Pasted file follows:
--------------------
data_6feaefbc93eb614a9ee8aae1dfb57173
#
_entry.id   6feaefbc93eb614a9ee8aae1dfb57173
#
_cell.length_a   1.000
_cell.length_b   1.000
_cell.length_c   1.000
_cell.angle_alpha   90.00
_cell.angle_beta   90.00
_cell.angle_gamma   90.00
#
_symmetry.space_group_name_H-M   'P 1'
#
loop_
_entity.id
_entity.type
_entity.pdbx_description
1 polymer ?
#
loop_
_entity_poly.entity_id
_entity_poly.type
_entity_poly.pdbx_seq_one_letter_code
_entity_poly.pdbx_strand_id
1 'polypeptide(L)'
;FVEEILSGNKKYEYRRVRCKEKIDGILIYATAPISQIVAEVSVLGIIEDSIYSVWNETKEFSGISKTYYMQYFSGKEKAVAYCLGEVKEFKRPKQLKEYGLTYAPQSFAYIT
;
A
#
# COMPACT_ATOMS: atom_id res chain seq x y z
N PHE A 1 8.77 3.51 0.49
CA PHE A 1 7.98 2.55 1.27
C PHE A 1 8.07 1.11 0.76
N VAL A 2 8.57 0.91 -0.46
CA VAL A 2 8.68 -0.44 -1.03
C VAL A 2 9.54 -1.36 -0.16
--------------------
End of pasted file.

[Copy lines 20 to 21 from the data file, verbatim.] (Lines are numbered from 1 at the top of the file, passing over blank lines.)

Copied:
loop_
_entity_poly.entity_id